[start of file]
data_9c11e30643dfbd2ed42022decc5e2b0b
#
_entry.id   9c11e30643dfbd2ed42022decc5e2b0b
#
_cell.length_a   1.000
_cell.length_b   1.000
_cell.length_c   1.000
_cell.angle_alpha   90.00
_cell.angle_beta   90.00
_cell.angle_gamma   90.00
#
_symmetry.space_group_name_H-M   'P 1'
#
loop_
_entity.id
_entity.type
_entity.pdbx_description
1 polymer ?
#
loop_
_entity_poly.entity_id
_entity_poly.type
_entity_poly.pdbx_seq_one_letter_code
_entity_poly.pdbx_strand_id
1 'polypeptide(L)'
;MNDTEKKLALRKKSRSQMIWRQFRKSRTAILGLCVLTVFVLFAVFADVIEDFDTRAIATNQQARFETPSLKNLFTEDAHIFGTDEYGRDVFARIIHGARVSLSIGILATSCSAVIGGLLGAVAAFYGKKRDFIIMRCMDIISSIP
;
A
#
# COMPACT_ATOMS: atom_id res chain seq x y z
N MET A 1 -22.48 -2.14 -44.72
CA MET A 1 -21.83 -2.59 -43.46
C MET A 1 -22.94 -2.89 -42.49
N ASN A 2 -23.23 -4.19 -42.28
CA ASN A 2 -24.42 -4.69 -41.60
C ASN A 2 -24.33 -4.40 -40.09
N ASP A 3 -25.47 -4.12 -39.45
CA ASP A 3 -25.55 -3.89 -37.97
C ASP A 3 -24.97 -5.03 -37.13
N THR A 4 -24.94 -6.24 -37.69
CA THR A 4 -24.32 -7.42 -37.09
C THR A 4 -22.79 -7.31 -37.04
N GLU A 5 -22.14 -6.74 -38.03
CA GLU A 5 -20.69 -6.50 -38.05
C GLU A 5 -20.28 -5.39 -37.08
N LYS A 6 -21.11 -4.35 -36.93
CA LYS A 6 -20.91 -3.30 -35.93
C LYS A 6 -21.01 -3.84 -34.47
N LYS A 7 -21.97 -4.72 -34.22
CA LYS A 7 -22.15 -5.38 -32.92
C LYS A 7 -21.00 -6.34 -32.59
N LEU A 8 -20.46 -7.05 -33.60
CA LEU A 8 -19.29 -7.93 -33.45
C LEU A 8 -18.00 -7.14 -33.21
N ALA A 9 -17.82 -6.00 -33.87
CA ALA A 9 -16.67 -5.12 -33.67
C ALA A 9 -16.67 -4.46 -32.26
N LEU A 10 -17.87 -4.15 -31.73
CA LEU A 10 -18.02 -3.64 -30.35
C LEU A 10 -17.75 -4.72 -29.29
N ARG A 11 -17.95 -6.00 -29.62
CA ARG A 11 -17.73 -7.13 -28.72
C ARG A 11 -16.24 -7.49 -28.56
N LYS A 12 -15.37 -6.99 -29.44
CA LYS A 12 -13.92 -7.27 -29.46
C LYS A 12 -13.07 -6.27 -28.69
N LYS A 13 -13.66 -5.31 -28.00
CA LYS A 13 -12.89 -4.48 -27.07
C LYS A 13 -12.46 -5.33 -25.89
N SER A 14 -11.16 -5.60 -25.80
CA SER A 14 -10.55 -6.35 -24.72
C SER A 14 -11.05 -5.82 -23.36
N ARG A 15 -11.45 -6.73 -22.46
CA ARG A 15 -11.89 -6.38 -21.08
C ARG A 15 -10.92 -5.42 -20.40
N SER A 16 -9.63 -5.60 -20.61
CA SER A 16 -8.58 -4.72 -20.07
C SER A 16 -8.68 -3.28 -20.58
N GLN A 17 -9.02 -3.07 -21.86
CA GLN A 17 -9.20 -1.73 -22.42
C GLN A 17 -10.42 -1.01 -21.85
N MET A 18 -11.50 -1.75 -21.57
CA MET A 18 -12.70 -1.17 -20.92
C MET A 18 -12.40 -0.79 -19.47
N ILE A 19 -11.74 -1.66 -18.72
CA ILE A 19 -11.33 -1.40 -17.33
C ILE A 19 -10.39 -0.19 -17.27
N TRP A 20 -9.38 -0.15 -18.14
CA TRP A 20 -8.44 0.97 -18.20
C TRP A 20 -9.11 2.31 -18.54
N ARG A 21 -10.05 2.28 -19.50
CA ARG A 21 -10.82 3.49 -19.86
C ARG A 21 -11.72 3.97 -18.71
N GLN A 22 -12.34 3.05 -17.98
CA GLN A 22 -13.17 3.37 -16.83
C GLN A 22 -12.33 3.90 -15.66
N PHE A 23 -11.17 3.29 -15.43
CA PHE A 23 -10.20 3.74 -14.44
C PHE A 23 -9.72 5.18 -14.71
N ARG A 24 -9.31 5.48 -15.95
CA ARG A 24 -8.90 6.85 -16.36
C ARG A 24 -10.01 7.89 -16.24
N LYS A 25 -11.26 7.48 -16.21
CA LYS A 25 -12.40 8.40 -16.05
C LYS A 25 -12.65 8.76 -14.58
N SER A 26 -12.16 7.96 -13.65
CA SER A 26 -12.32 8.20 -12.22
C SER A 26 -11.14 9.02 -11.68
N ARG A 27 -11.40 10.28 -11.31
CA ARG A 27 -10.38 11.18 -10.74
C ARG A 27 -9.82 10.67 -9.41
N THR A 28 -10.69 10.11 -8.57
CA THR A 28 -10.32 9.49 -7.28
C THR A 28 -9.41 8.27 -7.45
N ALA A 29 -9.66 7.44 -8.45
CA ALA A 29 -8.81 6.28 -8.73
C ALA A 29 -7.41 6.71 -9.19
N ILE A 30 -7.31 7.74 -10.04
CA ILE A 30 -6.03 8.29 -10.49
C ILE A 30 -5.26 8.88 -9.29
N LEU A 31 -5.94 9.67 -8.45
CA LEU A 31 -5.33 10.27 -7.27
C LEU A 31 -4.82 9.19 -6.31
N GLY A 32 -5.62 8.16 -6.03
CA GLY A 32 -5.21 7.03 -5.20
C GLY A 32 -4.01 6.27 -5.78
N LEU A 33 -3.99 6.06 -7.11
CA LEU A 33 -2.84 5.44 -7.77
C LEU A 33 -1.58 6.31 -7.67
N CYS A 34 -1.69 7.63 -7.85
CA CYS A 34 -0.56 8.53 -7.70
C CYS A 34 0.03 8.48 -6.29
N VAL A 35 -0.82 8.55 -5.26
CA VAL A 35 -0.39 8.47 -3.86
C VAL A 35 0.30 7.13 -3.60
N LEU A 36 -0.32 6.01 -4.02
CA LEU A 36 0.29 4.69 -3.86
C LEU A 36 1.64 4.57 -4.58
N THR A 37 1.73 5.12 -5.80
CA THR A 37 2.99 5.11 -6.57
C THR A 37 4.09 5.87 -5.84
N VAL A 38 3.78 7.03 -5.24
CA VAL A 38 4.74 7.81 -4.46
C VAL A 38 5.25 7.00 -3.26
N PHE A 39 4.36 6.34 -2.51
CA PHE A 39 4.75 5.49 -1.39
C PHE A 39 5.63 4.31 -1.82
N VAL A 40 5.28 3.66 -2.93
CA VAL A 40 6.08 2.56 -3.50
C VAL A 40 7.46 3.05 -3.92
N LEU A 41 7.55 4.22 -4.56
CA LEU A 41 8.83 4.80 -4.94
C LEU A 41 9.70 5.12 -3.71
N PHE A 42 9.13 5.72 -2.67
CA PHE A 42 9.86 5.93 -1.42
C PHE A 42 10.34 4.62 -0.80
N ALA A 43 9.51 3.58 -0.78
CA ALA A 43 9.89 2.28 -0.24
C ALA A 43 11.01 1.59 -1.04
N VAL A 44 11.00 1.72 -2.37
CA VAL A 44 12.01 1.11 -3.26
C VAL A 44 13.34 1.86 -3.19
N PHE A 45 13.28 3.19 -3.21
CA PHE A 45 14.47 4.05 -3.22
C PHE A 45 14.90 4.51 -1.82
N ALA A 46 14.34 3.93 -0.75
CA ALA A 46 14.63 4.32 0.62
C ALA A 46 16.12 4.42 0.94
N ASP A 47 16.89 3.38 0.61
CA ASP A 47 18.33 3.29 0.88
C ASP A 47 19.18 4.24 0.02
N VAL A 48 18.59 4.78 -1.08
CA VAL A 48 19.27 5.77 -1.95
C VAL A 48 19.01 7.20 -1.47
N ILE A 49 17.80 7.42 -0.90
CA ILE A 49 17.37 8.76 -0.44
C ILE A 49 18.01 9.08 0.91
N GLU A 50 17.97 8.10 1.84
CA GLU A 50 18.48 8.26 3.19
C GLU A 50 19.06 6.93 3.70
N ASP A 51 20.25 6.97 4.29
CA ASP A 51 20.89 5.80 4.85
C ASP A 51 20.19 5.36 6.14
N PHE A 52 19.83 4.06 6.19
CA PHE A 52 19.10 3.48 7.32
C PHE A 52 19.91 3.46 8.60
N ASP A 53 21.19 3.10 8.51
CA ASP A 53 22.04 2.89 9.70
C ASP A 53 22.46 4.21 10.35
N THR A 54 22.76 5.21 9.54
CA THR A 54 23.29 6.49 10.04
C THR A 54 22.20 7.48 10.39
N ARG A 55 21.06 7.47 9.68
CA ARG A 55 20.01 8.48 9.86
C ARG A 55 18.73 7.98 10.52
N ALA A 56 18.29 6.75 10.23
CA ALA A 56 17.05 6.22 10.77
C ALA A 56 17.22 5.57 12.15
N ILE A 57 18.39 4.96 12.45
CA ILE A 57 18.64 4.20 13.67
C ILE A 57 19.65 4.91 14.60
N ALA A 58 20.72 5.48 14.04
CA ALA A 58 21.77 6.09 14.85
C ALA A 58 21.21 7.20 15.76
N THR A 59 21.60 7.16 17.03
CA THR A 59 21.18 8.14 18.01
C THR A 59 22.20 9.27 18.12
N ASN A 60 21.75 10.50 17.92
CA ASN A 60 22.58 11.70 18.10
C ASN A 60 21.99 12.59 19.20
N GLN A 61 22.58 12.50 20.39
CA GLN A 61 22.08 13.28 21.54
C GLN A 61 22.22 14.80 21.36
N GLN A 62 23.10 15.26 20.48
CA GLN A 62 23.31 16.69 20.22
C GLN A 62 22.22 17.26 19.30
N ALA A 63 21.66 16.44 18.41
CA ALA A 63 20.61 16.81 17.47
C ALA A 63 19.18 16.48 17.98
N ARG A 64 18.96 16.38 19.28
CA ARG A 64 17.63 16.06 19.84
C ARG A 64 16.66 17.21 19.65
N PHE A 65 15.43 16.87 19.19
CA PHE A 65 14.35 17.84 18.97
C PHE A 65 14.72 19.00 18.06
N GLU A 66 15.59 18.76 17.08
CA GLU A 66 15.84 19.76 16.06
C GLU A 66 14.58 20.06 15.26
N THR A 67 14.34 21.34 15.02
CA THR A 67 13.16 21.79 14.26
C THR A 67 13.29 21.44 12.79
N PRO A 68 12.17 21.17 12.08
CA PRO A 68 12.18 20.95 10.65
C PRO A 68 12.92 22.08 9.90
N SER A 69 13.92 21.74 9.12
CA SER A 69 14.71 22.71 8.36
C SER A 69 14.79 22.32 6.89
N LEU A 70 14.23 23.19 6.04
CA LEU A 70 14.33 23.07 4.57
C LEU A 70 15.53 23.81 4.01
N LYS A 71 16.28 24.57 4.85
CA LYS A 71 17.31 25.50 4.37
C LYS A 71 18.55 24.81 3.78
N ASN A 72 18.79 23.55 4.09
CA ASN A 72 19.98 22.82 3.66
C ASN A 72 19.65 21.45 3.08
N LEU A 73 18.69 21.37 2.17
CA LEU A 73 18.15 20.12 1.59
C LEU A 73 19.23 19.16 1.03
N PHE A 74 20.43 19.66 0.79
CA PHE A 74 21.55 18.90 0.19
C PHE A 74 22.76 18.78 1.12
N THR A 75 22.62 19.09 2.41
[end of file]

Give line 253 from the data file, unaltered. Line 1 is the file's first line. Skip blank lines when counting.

N THR A 75 22.62 19.09 2.41